Home buying can be a stressful experience. After all, a lot can go wrong. For instance, sellers can be unreasonable and argumentative, a home inspection may reveal defects, lenders may reject your loan, or you could receive a low appraisal. In addition, your agent might not communicate well with you or meet your expectations, or the title company could find a cloud on the title or an unknown lien.
However, you can reduce home-buying stress by taking concrete steps to counteract anxiety. Here are a few to consider.
- Find the right real estate agent by asking friends and family for recommendations and interviewing two or three potential agents.
- Familiarize yourself with the purchase agreement that your agent uses, so that you’ll be familiar with the terminology when it’s time to make an offer.
- Ask your agent to walk you through the homebuying process, including the necessary paperwork and the problems that could arise.
Find the Right Real Estate Agent
While it might be tempting to go with the first real estate agent you encounter, take the time to interview at least two or three agents. Ask trusted advisors, friends, and family for recommendations. Take a look at their reviews and how receptive they are to your questions.
Consider looking for a realtor. Realtors are members of the National Association of Realtors, and they're held to a high ethical standard. Not all real estate agents are realtors.
Overall, look for an agent who you feel comfortable with and trust. The right real estate agent can help you navigate the challenges of buying a home, and that can eliminate a lot of the stress.
Review the Purchase Offer
Before you start looking at homes, get a copy of the purchase agreement your agent uses. Your purchase agreement is a contract that establishes the terms of a home sale. Rather than waiting until you're ready to put in an offer and rushing through it, review it in advance and ask questions about the parts you don't understand. Here is a partial list of details a purchase agreement may contain that you should understand:
- Purchase price: This is the amount you're offering to pay for the home.
- Earnest money deposit: This is the amount you're submitting with the purchase agreement.
- Down payment: This is the amount you're paying upfront for the home.
- Loan amount: This is the amount you're borrowing for the home.
- Closing date: This is when you'll sign the final paperwork.
- Contract contingencies, including inspections, loans, and appraisals: These are conditions that must be met for the sale to go through.
- Closing costs: These are costs you'll pay when you close on your home, including homeowner's insurance, mortgage insurance, property taxes, and title insurance.
The earlier you understand these terms and how they fit into your home buying plan, the more you can reduce stress throughout the process.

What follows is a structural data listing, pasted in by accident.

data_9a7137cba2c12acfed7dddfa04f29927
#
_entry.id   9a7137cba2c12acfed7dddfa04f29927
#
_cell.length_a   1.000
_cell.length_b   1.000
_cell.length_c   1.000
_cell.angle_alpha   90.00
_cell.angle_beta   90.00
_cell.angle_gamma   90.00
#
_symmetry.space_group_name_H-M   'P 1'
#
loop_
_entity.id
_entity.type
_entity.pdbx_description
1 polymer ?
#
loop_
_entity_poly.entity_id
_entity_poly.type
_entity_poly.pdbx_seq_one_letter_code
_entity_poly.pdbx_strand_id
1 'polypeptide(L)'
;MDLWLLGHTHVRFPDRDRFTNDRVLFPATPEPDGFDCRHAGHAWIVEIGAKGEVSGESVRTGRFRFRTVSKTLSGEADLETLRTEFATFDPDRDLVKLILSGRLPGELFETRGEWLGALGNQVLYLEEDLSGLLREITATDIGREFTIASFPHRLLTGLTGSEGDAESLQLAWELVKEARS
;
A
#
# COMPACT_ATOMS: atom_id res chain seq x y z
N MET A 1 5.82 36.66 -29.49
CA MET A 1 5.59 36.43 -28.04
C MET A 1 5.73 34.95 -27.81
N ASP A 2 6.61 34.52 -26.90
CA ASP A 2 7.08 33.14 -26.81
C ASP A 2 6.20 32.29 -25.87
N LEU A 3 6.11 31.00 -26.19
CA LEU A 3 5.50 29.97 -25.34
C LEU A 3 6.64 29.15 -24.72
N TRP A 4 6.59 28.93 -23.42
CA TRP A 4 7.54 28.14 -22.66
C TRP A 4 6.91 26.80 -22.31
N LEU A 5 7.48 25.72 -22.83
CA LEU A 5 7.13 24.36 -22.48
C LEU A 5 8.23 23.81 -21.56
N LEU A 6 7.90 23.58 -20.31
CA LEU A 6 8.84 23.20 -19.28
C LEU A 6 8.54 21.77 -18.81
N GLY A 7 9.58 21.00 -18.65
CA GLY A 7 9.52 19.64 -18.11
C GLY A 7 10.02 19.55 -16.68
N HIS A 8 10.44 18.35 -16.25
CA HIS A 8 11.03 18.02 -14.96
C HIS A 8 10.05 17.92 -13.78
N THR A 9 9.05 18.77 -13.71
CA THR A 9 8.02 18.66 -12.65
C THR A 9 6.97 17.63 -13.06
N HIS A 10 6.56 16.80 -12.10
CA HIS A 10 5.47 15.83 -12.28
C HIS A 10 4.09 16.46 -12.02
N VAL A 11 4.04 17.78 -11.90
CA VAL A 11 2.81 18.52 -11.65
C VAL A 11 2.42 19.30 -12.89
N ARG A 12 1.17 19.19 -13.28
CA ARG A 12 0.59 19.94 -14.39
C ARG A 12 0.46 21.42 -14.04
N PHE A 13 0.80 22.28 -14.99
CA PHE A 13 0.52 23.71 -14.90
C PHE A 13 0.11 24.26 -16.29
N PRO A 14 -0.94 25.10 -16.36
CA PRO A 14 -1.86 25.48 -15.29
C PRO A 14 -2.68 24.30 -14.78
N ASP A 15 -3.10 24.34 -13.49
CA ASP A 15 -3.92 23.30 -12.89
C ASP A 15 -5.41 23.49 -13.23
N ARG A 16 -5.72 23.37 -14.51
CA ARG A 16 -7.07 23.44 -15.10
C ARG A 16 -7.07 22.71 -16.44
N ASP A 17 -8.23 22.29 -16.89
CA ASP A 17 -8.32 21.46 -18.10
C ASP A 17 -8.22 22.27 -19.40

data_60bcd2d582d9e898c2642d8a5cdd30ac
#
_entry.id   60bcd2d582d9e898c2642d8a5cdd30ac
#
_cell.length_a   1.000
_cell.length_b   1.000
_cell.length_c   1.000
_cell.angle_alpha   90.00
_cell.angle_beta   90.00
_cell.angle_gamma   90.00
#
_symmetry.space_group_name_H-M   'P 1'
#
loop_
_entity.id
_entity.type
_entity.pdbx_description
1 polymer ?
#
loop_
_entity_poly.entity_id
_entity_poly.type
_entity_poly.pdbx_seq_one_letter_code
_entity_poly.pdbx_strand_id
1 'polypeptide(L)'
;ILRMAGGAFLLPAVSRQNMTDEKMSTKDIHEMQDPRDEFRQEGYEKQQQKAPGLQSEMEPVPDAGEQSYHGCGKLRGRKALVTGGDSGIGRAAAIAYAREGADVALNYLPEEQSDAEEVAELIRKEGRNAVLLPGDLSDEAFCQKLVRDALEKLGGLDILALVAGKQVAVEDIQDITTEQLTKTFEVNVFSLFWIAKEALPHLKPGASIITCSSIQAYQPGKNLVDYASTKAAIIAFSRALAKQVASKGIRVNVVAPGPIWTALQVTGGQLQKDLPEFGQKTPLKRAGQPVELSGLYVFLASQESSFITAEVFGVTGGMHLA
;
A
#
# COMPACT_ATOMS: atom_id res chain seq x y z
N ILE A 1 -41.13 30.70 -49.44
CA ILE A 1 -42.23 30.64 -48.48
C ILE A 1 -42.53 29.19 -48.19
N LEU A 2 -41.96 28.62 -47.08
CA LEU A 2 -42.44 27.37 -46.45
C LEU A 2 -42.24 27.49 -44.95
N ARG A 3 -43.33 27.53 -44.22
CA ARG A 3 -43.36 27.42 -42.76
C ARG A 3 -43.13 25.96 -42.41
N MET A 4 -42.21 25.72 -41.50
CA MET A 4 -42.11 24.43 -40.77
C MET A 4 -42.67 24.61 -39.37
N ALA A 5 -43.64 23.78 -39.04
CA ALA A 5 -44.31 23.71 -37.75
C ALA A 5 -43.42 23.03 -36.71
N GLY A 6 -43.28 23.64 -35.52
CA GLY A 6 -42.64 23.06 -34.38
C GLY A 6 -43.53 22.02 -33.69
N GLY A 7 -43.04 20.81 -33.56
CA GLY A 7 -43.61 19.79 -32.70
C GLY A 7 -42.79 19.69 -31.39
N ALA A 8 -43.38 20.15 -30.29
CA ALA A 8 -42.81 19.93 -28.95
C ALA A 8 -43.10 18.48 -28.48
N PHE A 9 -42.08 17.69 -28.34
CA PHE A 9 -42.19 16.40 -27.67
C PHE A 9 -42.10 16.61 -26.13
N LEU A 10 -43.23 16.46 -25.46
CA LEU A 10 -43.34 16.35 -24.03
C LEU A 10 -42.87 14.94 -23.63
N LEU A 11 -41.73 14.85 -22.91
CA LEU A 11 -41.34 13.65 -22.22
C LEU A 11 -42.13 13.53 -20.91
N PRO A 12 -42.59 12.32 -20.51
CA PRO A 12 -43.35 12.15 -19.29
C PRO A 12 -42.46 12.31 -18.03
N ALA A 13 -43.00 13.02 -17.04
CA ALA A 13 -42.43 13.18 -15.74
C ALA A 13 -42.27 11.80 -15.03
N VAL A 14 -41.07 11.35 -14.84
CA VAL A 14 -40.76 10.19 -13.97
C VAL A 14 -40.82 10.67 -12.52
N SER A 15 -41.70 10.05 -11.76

Practice Stress Management
What if the seller rejects your offer? What if the seller makes an unreasonable counter offer that you can't afford? Did you offer too little? Too much? These kinds of thoughts can easily dominate your thinking. You may begin to needlessly strategize, saying to yourself, "If the seller does X, we'll do Y."
If you feel the anxiety building after making an offer, try a coping technique to minimize your stress. Start by calling your agent or a loved one who has recently bought a home, and talk through your feelings and concerns. After that, focus on something else that requires your undivided attention like a new video game, reading a book, or watching a movie.
Remind yourself that you cannot control the outcome. It's up to the seller to respond. In the meantime, trust that you have submitted your best offer.
Lean on Your Agent
Preparation is your best stress deterrent while you wait for the sale to close. Do your homework before you reach this point so you know what to expect.
It's never too early (or too late) to ask your agent to walk you through the home buying process. Your real estate agent can be an invaluable resource for you at a time like this. Experienced agents know how to predict possible problems and they can solve them before they become giant headaches. Whatever happens during this period will fall partly on your agent's shoulders. Don't be afraid to ask questions until you understand.
The preparation steps your agent should mention will include getting a preapproval letter from your lender. You should also submit your paperwork in a timely fashion and pay for an appraisal before waiting for the sale to close. If the lender requires more documentation, submit it right away. Any hesitation will delay the process and create more opportunities for stress to build.